Mr. Ismail: I think it is important that when you make comments you shouldn't shoot yourself in the foot. If I have three bowls of clay and I press them together into one bowl then they become one. But now it is impossible to retrieve your original three exactly as they were originally. By common analogy, if you say water, water specifically ice, liquid and steam, they say water is one with three states or three forms so God Almighty is three states. On the face of it, it might appear to be a compelling argument. If I have a cup of water which can become steam, it can become liquid or it can become ice then it is not possible for me to drink the liquid while the ice and steam remain inside the glass. It is not further possible for the liquid to beseech the ice to save it from being drunk while the ice stayed a safe distance away and was not itself drunk. In a similar manner, if God, Jesus, and the Holy Ghost are all merely three personalities or three states for one being then it is not possible for one personality of God to die while the other two remained a safe distance away unharmed by death.
Dr. Craig: What those of you who just applauded that point need to understand is that Jesus didn't die in his divine nature – he died in his human nature. So that is not a problem. Actually, I don't like the model. I don't think it is a good model. It seems to me that that teaches modalism which is the idea that the Father, Son, and Spirit are modes of the same substance. But it is not a good model for three persons in one being. Now, I have been told by a chemist that it can be a good model for the Trinity because there is apparently something in chemistry called the triple-point where he says that H2O can exist simultaneously as steam, water, and ice. Now I haven't checked this out but those of you who are interested might look into the chemistry of the so-called triple-point in physics to see if whether that is possible. In that case, I think it would become a good model but barring that it seems to me that it teaches modalism rather than orthodox Trinitarianism.
Question: [inaudible – he didn't really have a question]
Question:  Mine is a question to both Dr. Craig and Mr. Ismail and really to all of us. What tonight I was worried about at the beginning but it made me think about and challenge you the significant of this evening is going to be seen in the way we talk about what happened tonight tomorrow, the way we talk about it tomorrow and the next day. What does it show about our understanding of God in the way we will talk about it? To me I was wondering does it show a God distant and wanting to win and score points and score cheap points or does it show in the way we respond to this evening a God who is loving and serving?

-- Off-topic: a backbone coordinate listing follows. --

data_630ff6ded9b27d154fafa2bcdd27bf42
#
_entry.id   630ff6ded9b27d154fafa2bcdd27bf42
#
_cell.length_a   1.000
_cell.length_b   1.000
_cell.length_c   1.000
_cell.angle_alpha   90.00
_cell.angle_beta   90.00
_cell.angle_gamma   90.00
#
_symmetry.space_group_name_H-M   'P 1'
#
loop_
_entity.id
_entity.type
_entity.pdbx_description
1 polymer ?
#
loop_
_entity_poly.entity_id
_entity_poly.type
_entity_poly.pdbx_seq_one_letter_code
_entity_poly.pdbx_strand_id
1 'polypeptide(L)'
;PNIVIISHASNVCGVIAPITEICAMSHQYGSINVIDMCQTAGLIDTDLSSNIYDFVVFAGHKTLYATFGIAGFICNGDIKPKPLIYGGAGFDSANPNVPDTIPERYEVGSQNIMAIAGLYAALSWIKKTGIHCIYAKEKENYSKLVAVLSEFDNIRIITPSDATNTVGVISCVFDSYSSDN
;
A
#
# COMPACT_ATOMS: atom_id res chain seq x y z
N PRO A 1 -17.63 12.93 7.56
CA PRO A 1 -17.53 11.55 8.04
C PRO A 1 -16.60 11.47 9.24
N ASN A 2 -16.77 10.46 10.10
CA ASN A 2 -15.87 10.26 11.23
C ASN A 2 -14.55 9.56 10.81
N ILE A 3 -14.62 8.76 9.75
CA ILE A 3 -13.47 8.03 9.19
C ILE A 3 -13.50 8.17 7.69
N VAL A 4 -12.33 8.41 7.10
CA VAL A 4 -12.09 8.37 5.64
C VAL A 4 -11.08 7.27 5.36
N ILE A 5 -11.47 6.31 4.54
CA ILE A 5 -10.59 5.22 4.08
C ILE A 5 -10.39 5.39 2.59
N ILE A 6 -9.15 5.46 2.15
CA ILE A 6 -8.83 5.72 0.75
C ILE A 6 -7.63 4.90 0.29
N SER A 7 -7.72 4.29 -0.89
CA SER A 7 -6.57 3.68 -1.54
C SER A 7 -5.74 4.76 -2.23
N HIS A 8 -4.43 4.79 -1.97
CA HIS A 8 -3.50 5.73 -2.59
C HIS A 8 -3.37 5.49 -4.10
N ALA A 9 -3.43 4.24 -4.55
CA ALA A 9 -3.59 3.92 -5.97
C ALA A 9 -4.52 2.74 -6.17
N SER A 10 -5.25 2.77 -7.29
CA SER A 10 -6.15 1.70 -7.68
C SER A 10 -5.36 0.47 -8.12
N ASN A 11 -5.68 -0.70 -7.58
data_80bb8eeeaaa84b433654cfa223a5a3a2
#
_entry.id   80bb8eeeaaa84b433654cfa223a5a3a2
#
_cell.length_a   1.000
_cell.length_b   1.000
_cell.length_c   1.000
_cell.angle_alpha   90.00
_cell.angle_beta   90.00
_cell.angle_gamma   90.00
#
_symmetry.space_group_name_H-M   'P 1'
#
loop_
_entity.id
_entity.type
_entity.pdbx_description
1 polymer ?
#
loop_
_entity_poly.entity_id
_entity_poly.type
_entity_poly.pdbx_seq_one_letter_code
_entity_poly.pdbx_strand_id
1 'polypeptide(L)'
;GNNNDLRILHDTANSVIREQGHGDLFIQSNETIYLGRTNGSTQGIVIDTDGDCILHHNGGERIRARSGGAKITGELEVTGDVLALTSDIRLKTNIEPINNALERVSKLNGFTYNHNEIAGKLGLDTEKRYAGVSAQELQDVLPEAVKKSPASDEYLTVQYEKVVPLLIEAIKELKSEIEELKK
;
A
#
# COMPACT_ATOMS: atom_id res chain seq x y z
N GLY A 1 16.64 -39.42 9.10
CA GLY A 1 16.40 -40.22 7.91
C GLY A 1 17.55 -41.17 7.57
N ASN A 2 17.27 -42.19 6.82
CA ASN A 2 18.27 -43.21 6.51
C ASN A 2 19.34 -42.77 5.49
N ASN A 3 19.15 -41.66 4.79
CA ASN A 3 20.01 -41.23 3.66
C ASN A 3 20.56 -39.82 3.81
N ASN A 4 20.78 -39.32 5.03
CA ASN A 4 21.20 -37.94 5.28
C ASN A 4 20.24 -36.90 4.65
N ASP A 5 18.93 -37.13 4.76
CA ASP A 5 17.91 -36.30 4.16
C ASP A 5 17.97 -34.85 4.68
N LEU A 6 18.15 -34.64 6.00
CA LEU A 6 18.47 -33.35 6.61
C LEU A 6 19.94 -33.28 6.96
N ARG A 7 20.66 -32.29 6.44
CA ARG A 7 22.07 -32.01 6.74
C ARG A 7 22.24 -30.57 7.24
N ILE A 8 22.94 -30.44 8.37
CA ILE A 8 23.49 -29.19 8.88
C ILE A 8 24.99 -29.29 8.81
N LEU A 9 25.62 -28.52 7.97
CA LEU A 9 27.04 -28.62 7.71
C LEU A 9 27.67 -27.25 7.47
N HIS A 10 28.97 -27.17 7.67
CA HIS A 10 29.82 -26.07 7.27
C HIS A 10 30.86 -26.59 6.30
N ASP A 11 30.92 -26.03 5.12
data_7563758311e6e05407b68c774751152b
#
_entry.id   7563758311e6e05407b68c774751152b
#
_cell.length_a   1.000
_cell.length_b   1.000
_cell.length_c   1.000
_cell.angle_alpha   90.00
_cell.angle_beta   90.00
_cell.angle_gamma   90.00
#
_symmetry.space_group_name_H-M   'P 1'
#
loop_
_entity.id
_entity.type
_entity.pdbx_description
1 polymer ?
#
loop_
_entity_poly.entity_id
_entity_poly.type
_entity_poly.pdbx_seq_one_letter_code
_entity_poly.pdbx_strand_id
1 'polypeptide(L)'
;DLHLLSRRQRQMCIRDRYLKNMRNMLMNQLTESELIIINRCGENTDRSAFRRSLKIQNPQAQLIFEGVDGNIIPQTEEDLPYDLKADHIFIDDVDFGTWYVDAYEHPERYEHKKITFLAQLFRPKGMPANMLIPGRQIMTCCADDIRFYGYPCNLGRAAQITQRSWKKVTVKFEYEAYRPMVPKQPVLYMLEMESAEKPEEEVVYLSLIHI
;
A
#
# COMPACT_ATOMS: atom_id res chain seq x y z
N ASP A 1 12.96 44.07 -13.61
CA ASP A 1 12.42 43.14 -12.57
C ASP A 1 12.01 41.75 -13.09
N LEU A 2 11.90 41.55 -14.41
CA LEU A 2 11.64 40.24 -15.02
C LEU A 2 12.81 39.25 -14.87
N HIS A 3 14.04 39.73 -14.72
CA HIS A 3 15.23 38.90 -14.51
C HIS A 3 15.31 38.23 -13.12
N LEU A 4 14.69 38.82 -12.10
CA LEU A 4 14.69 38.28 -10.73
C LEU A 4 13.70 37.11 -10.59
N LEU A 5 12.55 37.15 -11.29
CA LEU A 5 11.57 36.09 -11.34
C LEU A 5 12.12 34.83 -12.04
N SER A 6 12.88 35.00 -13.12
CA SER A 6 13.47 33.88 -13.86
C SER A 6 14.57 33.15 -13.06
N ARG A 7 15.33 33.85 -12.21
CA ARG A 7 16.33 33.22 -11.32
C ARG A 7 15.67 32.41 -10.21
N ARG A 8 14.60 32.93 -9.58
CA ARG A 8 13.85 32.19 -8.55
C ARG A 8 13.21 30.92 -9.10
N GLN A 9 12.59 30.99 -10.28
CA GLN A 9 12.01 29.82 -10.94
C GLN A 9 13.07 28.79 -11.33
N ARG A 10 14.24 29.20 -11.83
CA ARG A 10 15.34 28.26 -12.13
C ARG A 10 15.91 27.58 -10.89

Dr. Craig: I would just say that I second your concern and I hope that my closing statement made it evident that I am not here just to win cheap debating points but that I am here to proclaim the good news of the Gospel and the love of God.
Mr. Ismail: I would agree with that in principle that the debate should not be relegated to simply cheap polemics. What I would appeal to my Christian brethren as I would suggest that Dr. Craig appeals to the Christian audience and indeed the Muslim audience is read the New Testament. Look into the New Testament and see whether Jesus in fact really makes these particular claims. Because the more and more that you read it, the more and more you come to the discovery that he goes on to emphasize that he is human and there is one God. If this is the only defining factor between Christianity and Islam then there is no reason why we as Muslims and Christians can come together on a common platform in the worship of one true God.
Moderator:  If that is right, why did he allow people to fall down and worship him. Would you like to comment on that?
Mr. Ismail: Is that a question by the moderator? [laughter] The moderator asks the question, “What about people worshiping Jesus?” It is interesting to note that when you look at the Greek New Testament the word in Greek is prosekunesan which is derived from the root word proskuneo. According to Strong's Concordance, many biblical translations, and indeed the dictionaries, it would tell you it means to kiss like a dog licking his master's hand. What you basically find when you look at similar passages in the Greek Septuagint, where the Greek word prosekunesan appears then you'd find, for example, passages which are not translated as worship but where it alternatively is rendered as falling down before you. For example, 1 Samuel 25:23-24 it speaks about Abigail. She saw David, dismounted the ass, and she fell down before him. Elisha, she went out and she went and fell at Elisha's feet. Joseph's brethren went outside and fell before his feet. In the Greek Septuagint the word is prosekunesan. The point is most modern translators of the New Testament, particularly in the Gospel of Matthew, where you find the word “worship” used they give you alternative rendering as meaning “bowing down before you, falling at your feet.” In fact, according to Merriam-Webster Collegiate Dictionary they said the word could basically mean to respect, to reverence, and to adore. And even among Muslims today, you'll find many Muslims going to the mausoleums and bowing down before many saints. They would tell you they are not worshiping the dead saint, [it is a cultural practice]. Similarly, from the biblical point of view you find these same passages where we are told that the people worshiped Jesus, there are alternative renderings to that in other Gospels where it simply is translated as falling down before him.